The dikes were not always well maintained and the construction sometimes left much to be desired. Initially, each landowner had to take care of the maintenance of that part of the dyke where his land adjoined. Later the dikes were divided into pieces or ‘strokes’ (‘elevated’, ‘hardened’ or ‘parceled out’) and each landowner was assigned the maintenance of a piece of dike. The disadvantage of this system was that if one landowner failed to fulfill his maintenance obligations, the other landowners could also be fatal. Over time, the dike system was centralized. Holland was in water boards(high water councils), managed by dike graves and (high) water councils who were to supervise the dikes. The dike obligation was extended to all landings that benefited from the dike. Three times a year, the dike chief and the dike board – the (high) heemraden – inspected the dikes during the so-called dike survey. In the spring the inspection took place, in the summer the earthquake and in the autumn the post-inspection. When there was imminent danger of a dyke breach and flooding, the dyke army came into action. General conscription existed for this army; when the alarm rang, all men between the ages of 18 and 60 had to appear to repair the dike under the supervision of the dike board.
On November 5, 1530, the Saint Felix flood broke loose. The land east of Yerseke, the Oost-Watering, was swallowed up by the water, together with the town of Reimerswaal and eighteen villages. Noord-Beveland turned into a salt marsh area, only the tower of Kortgene was still visible. Other islands were also heavily damaged.
After the St. Felix flood , new floods followed, of which the one in 1570, the All Saints’ Flood , caused the greatest damage. During this storm, large parts of Friesland, Groningen, Holland and Zeeland were flooded. The Zijpepolder near Schagen was flooded, large parts of Saeftinghe were flooded. Part of Saeftinghe has never been rebuilt and is now known as the Drowned Land of Saeftinghe. Thousands of people lost their lives.
The peat extraction, which also took place in areas inside the dike, created a lot of puddles and lakes. Because the first wind water mills with paddle wheels could only pump the water up two meters, the first large lakes could not be drained until the invention of the wind auger mill. These mills had a much greater lifting capacity and could therefore pump out areas much deeper ago.
Several mills were placed at different heights in low-lying polders. The water was pumped towards each other by the mills, so that the height difference was gradually reduced to the level of the ring canal. This step-by-step drainage and the improvement of the mills allowed lower-lying polders and lakes to be drained and kept dry. In 1564 the Egmondermeer and the Bergermeer were drained; the first reclaimed land. A number of business people from Amsterdam also wanted the Beemsterto be able to invest their money. In 1607 they received a permit from the States of Holland and West-Friesland for reclamation and the Beemster was drained under the supervision of Jan Adriaensz Leeghwater, a Dutch windmill maker and hydraulic engineer. In 1608, for example, Holland had added 6,700 hectares of land. However, not all farmers were equally happy with this land acquisition. For some, collecting eggs was an important means of subsistence and they saw a large breeding area disappear. For fishermen too, the loss of their eel catch meant. They crossed the ring dyke and damaged the mills. The holes in the dyke were not closed properly and after a storm in 1610, when the Zuiderzee dykes broke, the Beemsterfull of water again. Prohibition was again celebrated in 1612. Initially, however, the drainage was not good and nothing would grow. It was not until around 1630 that the Beemster became a prosperous area. This was followed by the Wormer, Mr. Hugowaard, the Schermer , the Wieringerwaard and the Purmer. The Netherlands grew, which was very lucrative for investors. In Zeeland the poet Jacob Cats enriched himself with the reclamation and reclamation of salt marshes on Walcheren. In 1621, at the end of the Twelve Years’ Truce, the dikes of its polders were breached for strategic reasons. Inundation for strategic reasons also occurred several times later, most recently during the Second World War by the Germans (the Wieringermeer ) and by the Allies (Walcheren ).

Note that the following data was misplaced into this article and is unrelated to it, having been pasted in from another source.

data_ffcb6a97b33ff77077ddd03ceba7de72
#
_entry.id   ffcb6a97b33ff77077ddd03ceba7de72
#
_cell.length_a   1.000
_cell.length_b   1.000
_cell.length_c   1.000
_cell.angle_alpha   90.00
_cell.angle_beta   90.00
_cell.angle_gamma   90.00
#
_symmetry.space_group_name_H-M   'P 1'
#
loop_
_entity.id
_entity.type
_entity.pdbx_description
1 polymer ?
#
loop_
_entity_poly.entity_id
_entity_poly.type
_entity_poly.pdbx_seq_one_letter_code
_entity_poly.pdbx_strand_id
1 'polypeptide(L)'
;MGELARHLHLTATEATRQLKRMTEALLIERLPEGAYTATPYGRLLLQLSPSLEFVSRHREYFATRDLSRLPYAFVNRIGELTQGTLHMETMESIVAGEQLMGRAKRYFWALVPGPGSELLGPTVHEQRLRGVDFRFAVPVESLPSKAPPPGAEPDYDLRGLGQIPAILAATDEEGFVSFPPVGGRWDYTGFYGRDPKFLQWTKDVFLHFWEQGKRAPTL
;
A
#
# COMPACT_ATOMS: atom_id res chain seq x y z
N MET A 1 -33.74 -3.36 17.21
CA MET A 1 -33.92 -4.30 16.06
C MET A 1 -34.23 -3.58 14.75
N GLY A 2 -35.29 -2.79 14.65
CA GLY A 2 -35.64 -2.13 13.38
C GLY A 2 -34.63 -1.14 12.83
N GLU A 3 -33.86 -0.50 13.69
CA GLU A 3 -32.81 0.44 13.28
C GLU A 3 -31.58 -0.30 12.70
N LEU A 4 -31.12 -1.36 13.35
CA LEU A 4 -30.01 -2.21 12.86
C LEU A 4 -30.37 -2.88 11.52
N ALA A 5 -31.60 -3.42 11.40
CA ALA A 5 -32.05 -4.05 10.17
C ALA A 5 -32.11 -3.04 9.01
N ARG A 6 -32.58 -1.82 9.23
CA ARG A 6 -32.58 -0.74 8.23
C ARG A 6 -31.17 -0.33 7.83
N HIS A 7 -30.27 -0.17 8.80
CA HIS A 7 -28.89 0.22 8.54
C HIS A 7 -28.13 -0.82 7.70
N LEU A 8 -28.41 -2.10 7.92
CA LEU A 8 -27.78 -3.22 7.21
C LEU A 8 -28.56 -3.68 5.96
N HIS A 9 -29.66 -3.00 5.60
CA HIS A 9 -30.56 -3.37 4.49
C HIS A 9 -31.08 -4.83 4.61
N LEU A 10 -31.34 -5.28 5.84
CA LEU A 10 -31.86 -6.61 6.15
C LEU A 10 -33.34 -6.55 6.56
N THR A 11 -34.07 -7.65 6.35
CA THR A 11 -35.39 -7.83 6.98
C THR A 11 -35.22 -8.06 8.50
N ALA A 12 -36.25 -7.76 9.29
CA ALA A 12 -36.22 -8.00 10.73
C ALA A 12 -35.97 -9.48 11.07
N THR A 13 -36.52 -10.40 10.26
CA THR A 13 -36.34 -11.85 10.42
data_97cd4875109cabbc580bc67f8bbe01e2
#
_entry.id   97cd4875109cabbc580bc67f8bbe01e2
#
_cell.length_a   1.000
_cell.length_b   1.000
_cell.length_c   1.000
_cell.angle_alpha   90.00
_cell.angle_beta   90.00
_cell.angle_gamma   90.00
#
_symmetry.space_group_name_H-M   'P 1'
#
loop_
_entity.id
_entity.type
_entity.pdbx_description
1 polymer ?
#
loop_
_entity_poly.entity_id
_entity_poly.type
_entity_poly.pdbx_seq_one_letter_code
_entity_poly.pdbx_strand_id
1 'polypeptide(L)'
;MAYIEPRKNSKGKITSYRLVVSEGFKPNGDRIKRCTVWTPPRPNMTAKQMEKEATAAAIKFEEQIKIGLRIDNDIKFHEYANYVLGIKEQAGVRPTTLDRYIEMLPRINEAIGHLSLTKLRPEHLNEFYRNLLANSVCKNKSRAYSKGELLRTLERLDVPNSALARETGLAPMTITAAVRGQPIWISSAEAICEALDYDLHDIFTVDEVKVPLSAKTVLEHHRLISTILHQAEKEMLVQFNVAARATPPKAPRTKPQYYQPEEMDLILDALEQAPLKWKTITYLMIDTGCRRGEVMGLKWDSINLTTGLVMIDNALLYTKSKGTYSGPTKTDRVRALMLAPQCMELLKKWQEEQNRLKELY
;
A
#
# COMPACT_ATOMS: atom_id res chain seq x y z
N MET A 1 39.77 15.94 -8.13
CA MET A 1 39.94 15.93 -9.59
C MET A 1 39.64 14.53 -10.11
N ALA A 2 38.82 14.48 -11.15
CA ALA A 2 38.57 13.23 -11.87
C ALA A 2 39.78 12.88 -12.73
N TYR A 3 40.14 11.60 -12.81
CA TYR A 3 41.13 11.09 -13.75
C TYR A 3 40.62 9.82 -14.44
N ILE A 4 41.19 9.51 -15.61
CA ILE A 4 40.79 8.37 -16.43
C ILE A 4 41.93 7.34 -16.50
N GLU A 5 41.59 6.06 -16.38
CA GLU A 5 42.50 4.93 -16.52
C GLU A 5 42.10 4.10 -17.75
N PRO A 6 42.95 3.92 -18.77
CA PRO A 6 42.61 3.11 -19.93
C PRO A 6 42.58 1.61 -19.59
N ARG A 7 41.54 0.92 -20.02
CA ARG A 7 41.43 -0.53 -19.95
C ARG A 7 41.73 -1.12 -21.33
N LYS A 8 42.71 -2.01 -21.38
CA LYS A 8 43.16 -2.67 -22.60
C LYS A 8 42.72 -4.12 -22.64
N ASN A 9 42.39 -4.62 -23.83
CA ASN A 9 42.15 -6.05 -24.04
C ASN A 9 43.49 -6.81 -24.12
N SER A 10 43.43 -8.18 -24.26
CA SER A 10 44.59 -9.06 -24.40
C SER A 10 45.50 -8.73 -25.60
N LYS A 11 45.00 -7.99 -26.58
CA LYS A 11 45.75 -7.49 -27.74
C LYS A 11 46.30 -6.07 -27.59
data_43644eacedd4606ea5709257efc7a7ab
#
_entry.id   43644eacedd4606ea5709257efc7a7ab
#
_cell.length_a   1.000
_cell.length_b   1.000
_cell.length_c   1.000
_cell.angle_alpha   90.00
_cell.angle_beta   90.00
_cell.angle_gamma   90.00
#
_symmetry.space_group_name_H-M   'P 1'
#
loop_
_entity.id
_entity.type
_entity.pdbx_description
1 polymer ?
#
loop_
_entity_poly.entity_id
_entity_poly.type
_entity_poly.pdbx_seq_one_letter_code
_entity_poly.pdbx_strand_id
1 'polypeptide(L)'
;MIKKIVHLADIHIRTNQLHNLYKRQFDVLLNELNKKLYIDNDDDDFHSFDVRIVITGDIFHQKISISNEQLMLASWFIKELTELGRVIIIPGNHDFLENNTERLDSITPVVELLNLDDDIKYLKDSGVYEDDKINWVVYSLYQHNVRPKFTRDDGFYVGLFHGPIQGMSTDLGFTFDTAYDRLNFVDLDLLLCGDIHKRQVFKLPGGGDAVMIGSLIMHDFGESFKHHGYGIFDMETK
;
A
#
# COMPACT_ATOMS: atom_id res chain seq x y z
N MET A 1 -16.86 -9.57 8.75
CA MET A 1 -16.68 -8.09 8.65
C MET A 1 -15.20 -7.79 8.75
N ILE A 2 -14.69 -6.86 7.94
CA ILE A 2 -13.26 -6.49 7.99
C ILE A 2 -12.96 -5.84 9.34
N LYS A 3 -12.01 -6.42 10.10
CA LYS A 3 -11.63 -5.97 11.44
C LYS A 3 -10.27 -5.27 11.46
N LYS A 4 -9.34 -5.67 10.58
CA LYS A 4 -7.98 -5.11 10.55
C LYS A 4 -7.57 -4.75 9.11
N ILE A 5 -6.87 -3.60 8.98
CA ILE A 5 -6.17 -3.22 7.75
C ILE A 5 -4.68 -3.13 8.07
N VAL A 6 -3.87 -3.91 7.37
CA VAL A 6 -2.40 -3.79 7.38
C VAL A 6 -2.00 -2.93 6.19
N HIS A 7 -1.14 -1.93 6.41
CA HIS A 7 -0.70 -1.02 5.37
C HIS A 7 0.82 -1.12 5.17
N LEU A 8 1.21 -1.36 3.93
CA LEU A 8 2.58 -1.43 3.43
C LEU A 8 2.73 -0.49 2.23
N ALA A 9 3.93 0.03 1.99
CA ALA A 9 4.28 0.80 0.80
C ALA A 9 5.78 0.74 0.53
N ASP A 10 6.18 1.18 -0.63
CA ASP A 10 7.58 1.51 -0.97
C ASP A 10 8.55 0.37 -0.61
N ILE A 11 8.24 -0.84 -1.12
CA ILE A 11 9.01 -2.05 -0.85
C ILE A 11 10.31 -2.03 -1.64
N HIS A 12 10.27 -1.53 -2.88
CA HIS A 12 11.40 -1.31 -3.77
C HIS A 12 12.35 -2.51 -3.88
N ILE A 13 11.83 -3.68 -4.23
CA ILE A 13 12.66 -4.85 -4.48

The dikes were greatly improved over the centuries. In addition to clay, loam and sod, weed was also used, which, packed together in so-called weed belts, formed an elastic buffer in front of the dike. Wooden posts for the weed belts acted as breakwaters. In the 18th century, however, a new enemy, the postworm, wreaked havoc in this tight-knit, fairly durable construction, digging passageways in the woodwork.